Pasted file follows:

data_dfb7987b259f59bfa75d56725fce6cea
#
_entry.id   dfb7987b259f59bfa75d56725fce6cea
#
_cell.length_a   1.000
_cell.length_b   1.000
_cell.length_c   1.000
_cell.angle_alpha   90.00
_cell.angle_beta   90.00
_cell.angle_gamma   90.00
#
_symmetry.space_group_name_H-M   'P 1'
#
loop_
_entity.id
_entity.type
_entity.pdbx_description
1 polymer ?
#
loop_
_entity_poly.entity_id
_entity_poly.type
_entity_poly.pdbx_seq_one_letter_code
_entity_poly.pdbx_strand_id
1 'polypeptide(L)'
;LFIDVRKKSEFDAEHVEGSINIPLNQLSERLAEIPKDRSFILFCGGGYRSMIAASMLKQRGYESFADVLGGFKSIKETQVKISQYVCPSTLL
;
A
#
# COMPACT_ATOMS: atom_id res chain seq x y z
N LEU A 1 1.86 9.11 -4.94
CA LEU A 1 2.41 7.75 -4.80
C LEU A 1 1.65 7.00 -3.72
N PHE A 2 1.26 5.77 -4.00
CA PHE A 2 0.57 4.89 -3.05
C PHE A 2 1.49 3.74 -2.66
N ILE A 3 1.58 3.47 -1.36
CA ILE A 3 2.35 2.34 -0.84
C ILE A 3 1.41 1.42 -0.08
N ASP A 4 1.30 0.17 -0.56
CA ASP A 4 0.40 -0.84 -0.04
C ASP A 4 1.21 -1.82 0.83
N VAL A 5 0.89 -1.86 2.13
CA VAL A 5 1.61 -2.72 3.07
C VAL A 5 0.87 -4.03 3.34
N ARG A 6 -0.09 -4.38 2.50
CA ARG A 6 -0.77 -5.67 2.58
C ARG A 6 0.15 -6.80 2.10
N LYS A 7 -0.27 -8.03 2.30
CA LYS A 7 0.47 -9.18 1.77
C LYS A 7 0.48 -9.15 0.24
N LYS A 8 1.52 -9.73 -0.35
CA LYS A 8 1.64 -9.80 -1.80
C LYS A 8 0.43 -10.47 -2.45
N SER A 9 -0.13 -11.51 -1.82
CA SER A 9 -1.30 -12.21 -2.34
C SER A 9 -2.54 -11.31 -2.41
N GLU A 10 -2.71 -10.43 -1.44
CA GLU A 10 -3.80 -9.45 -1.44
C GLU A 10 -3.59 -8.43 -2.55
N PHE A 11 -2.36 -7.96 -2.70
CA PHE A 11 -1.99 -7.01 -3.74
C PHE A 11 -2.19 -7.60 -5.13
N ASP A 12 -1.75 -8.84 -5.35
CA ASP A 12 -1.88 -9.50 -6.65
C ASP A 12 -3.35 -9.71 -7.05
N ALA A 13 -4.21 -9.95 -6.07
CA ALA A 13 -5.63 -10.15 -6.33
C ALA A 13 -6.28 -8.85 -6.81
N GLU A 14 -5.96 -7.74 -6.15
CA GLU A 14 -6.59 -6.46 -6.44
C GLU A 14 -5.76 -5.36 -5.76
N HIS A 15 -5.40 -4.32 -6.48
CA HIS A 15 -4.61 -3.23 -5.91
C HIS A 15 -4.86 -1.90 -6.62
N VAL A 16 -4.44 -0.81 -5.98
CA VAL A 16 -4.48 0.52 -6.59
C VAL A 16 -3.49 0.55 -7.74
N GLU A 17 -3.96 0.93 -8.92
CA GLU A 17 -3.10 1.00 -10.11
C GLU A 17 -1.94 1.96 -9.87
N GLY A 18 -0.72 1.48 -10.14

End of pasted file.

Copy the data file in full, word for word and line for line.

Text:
data_dfb7987b259f59bfa75d56725fce6cea
#
_entry.id   dfb7987b259f59bfa75d56725fce6cea
#
_cell.length_a   1.000
_cell.length_b   1.000
_cell.length_c   1.000
_cell.angle_alpha   90.00
_cell.angle_beta   90.00
_cell.angle_gamma   90.00
#
_symmetry.space_group_name_H-M   'P 1'
#
loop_
_entity.id
_entity.type
_entity.pdbx_description
1 polymer ?
#
loop_
_entity_poly.entity_id
_entity_poly.type
_entity_poly.pdbx_seq_one_letter_code
_entity_poly.pdbx_strand_id
1 'polypeptide(L)'
;LFIDVRKKSEFDAEHVEGSINIPLNQLSERLAEIPKDRSFILFCGGGYRSMIAASMLKQRGYESFADVLGGFKSIKETQVKISQYVCPSTLL
;
A
#
# COMPACT_ATOMS: atom_id res chain seq x y z
N LEU A 1 1.86 9.11 -4.94
CA LEU A 1 2.41 7.75 -4.80
C LEU A 1 1.65 7.00 -3.72
N PHE A 2 1.26 5.77 -4.00
CA PHE A 2 0.57 4.89 -3.05
C PHE A 2 1.49 3.74 -2.66
N ILE A 3 1.58 3.47 -1.36
CA ILE A 3 2.35 2.34 -0.84
C ILE A 3 1.41 1.42 -0.08
N ASP A 4 1.30 0.17 -0.56
CA ASP A 4 0.40 -0.84 -0.04
C ASP A 4 1.21 -1.82 0.83
N VAL A 5 0.89 -1.86 2.13
CA VAL A 5 1.61 -2.72 3.07
C VAL A 5 0.87 -4.03 3.34
N ARG A 6 -0.09 -4.38 2.50
CA ARG A 6 -0.77 -5.67 2.58
C ARG A 6 0.15 -6.80 2.10
N LYS A 7 -0.27 -8.03 2.30
CA LYS A 7 0.47 -9.18 1.77
C LYS A 7 0.48 -9.15 0.24
N LYS A 8 1.52 -9.73 -0.35
CA LYS A 8 1.64 -9.80 -1.80
C LYS A 8 0.43 -10.47 -2.45
N SER A 9 -0.13 -11.51 -1.82
CA SER A 9 -1.30 -12.21 -2.34
C SER A 9 -2.54 -11.31 -2.41
N GLU A 10 -2.71 -10.43 -1.44
CA GLU A 10 -3.80 -9.45 -1.44
C GLU A 10 -3.59 -8.43 -2.55
N PHE A 11 -2.36 -7.96 -2.70
CA PHE A 11 -1.99 -7.01 -3.74
C PHE A 11 -2.19 -7.60 -5.13
N ASP A 12 -1.75 -8.84 -5.35
CA ASP A 12 -1.88 -9.50 -6.65
C ASP A 12 -3.35 -9.71 -7.05
N ALA A 13 -4.21 -9.95 -6.07
CA ALA A 13 -5.63 -10.15 -6.33
C ALA A 13 -6.28 -8.85 -6.81
N GLU A 14 -5.96 -7.74 -6.15
CA GLU A 14 -6.59 -6.46 -6.44
C GLU A 14 -5.76 -5.36 -5.76
N HIS A 15 -5.40 -4.32 -6.48
CA HIS A 15 -4.61 -3.23 -5.91
C HIS A 15 -4.86 -1.90 -6.62
N VAL A 16 -4.44 -0.81 -5.98
CA VAL A 16 -4.48 0.52 -6.59
C VAL A 16 -3.49 0.55 -7.74
N GLU A 17 -3.96 0.93 -8.92
CA GLU A 17 -3.10 1.00 -10.11
C GLU A 17 -1.94 1.96 -9.87
N GLY A 18 -0.72 1.48 -10.14